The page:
Sixteen patients with cosmetic tattoos participated after being informed of the nature of the protocol and giving consent. The protocol was approved by the Subcommittee for Human Subjects of the Massachusetts General Hospital, Boston. Patients were enrolled on a consecutive basis as long as their tattoos were partly black and previously untreated. The restriction to black tattoos allowed for a reasonable chance for pigment lightening, given the response of black tattoos to 1064-nm radiation and the low fluences used in the study (vide supra), and easier correlation between clinical responses and in vitro black pigment alterations induced by laser. Of the 16 tattoos, 15 were created by a professional and 1 was done by an amateur. Eleven of the tattoos were multicolored, most of these containing black, red, and green pigments. The remaining 5 clinically showed only black pigmentation. Tattoos were divided into 3 parts, the first 2 parts being the treatment sites for comparison between pulse durations. These sites were designated either as the left or right symmetrical parts of a representative portion of the whole tattoo. Part 1 was treated with a mode-locked Q-switched neodymium:YAG laser (Model YG501, Quantel Technologies, Santa Clara, Calif) delivering 35-picosecond pulses. Spot size, fluence, and repetition rate were 1.4 mm, 0.65 J/cm2, and 10 Hz, respectively. The beam profile was gaussian. Part 2 was treated with a Q-switched neodymium:YAG laser (Model NY82-10, Continuum, Santa Clara, Calif). Laser parameters were identical to part 1 except for pulse duration, which was 10 nanoseconds, and the beam profile, which was multimodal. The remainder of the tattoo was treated with the same laser values as those for part 2 except with parameters conventionally used in clinical practice (fluence of 8.0 J/cm2 and 2.5-mm spot size). Both laser units used an articulated arm and focusing handpiece lens assembly for beam delivery. Care was taken to avoid gross overlapping of adjacent exposure sites. For all treatment sites, the patients underwent 4 treatments in the described manner at 3- to 4-week intervals. All pulse energies were verified with an energy meter (Model 365, Scientech, Boulder, Colo) prior to each treatment. The beam profiles and spot sizes were determined by imaging the beam with a charge-coupled device camera (Model TM-34KC, Pulnix, Sunnydale, Calif) as follows. A black surface was placed at the object distance in front of the articulated arm. The surface was brought into the focus of the camera so that the laser spot was in the field of view. The video signal was input into a frame grabber (CX100, Image Nation Corp, Beaverton, Ore) interfaced with a personal computer. After capturing the image, the beam size and profile were determined with the aid of imaging software (NIH Image, National Institutes of Health, Bethesda, Md).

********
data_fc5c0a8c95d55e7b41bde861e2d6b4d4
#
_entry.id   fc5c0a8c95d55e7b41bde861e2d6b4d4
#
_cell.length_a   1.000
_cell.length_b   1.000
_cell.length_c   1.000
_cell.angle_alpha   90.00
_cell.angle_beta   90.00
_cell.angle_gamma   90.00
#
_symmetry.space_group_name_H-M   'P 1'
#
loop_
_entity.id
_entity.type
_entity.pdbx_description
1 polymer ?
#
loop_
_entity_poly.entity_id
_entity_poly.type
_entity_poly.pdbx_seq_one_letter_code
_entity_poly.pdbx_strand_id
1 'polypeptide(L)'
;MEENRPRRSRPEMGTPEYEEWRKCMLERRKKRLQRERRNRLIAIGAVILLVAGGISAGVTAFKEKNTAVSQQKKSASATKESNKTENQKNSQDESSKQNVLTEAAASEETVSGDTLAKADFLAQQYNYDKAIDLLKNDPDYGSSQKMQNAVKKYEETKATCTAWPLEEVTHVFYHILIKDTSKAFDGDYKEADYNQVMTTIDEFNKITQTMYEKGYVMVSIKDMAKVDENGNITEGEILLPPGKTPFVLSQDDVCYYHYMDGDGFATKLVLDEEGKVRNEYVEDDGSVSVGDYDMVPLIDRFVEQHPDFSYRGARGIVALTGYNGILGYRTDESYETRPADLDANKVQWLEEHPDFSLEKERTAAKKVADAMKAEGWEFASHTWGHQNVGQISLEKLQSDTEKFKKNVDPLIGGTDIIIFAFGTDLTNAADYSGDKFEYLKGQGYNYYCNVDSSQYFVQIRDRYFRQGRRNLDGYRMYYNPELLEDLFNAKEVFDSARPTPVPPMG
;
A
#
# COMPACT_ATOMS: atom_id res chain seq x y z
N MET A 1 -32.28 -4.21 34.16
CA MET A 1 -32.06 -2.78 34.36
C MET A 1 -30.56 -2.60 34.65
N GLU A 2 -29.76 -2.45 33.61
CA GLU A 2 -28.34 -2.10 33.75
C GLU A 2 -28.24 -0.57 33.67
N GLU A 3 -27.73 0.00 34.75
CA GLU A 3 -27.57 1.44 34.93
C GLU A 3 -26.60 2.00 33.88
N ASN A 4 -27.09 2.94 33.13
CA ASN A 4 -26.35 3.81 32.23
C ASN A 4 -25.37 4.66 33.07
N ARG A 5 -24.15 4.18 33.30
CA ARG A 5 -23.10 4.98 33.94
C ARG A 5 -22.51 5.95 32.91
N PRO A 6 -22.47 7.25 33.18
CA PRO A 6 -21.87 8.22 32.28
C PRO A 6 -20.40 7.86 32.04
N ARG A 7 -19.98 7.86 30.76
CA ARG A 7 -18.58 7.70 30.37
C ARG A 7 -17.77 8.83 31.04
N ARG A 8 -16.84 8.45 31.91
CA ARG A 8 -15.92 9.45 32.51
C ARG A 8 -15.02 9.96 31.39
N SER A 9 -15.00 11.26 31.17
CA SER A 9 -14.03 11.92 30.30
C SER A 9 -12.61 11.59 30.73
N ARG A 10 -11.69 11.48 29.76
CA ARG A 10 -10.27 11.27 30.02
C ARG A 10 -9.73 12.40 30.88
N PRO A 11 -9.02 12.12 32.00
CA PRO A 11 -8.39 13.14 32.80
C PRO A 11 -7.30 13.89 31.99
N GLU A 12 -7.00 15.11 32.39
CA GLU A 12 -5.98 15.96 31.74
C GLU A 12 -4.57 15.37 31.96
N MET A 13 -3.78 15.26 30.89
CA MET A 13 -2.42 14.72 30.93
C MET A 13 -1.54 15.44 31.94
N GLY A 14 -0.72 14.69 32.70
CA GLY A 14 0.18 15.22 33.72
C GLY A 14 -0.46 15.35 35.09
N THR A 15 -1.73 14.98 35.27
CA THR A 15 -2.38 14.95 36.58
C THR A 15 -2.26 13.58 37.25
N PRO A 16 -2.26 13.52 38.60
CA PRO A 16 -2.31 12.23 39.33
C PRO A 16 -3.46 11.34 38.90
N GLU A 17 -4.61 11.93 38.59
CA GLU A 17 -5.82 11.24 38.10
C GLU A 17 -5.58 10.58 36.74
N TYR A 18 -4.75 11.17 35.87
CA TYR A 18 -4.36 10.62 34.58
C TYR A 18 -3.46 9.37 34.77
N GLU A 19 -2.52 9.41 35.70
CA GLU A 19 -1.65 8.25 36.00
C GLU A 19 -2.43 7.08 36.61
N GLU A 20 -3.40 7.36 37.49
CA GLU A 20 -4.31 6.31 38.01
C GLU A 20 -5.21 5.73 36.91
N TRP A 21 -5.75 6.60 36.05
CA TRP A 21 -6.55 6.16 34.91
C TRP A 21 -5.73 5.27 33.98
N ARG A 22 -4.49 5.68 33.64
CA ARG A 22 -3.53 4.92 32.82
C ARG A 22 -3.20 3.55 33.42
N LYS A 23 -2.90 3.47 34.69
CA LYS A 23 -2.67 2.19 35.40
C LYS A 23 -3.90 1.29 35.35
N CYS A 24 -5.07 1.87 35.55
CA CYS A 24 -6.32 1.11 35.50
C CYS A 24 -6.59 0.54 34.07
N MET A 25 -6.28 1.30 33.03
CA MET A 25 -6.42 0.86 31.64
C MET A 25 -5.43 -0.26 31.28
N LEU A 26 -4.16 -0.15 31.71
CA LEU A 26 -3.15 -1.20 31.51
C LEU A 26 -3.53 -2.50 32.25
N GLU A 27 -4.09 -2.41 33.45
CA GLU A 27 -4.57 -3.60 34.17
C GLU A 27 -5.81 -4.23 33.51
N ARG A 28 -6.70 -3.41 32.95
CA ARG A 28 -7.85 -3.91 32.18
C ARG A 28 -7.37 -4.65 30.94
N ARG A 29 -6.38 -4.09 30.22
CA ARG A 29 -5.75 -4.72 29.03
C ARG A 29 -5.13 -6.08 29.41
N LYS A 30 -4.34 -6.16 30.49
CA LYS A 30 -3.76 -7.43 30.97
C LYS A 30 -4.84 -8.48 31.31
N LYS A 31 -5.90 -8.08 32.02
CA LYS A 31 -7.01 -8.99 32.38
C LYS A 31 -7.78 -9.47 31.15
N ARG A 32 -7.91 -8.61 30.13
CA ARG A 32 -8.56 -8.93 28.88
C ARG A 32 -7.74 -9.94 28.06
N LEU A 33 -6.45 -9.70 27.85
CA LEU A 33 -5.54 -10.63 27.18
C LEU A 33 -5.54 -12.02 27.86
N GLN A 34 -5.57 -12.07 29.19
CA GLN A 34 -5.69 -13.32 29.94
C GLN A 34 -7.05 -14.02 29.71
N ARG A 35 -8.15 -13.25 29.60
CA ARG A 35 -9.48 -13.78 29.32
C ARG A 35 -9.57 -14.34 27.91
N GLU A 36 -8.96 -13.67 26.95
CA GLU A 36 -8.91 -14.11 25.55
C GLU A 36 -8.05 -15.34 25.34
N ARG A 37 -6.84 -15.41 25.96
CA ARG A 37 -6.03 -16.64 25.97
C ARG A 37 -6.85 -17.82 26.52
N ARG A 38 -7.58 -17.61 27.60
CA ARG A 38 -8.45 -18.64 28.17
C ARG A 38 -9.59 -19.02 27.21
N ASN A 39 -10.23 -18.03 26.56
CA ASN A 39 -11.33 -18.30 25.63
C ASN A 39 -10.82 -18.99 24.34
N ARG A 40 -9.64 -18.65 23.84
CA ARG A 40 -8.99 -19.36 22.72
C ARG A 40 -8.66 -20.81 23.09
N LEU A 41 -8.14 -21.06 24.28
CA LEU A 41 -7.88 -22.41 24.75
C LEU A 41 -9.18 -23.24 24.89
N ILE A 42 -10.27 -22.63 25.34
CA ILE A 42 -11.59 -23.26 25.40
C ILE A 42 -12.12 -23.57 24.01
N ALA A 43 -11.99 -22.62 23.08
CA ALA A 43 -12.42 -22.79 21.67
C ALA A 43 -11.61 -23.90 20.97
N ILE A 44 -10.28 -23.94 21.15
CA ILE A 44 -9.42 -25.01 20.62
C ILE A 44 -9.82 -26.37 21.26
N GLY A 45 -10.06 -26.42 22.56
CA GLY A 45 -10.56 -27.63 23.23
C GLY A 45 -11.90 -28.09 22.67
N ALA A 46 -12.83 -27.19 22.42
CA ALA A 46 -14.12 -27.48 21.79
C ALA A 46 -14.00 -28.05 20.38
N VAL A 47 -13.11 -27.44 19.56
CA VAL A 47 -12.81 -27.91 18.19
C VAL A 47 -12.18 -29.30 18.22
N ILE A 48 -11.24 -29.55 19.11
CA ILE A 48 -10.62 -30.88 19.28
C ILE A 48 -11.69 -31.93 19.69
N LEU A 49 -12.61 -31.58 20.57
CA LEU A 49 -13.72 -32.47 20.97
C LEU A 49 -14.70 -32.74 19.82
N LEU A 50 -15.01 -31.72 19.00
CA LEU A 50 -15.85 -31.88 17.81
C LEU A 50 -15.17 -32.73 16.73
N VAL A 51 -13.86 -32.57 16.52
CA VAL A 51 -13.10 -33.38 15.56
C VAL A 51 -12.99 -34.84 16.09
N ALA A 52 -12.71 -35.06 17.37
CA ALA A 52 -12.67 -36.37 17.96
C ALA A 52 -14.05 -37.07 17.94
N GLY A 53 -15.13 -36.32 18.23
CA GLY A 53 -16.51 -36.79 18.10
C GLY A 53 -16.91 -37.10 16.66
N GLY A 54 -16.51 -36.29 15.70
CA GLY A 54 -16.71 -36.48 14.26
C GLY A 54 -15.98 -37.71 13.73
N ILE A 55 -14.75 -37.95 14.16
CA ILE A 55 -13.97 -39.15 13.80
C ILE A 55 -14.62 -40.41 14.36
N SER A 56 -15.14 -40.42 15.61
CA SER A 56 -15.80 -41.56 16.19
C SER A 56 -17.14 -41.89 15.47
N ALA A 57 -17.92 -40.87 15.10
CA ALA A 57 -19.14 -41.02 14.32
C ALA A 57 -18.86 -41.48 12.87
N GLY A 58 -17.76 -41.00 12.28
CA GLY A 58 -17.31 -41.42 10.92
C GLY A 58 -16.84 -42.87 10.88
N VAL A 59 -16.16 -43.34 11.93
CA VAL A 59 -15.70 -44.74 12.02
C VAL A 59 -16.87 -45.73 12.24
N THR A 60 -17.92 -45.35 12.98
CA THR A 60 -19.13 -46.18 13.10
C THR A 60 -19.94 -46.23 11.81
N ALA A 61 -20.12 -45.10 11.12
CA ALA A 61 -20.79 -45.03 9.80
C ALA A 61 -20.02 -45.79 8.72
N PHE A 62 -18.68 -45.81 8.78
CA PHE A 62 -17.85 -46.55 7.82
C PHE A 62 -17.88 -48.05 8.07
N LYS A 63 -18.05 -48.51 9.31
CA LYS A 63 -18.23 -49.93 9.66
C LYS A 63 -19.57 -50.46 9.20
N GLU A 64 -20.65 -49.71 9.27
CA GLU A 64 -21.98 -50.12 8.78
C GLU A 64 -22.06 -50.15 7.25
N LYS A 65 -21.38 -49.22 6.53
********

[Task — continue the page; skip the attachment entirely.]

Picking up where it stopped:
Photographs were taken before each treatment. All photographs were taken with the same 35-mm camera (AE1, Canon USA, Lake Success, NY) under similar lighting conditions. The same film type (Ektachrome 100, Kodak, Rochester, NY) and processing method were used for all photographs. Local anesthesia (2% lidocaine with epinephrine) was used in patients requesting it. In 10 consenting patients, 2-mm punch biopsy specimens were obtained before and immediately after the first treatment, and at 30 days after the final treatment. Samples were taken from tattoo areas that appeared clinically black. Specimens were fixed in 10% buffered formalin, processed in paraffin, and stained with hematoxylin and eosin. Also, 1-µm sections were cut and stained with buffered 0.5% toluidine blue O. These sections and their unstained counterparts were examined for determination of the depth of altered pigment following treatment. Biopsy specimens were examined by a dermatopathologist blinded to the pulse duration. Transmission electron microscopy was performed in specimens from 4 patients. Specimens were fixed in 4% glutaraldehyde in 0.1-mol/L cacodylate buffer, postfixed in 2% osmic acid in buffer, dehydrated, and embedded in epoxy resin (Epon). Thin sections were stained with saturated uranyl acetate and Sato lead stain and examined with a transmission electron microscope (Philips CM10, Philips Elect ron Optics, Amsterdam, the Netherlands).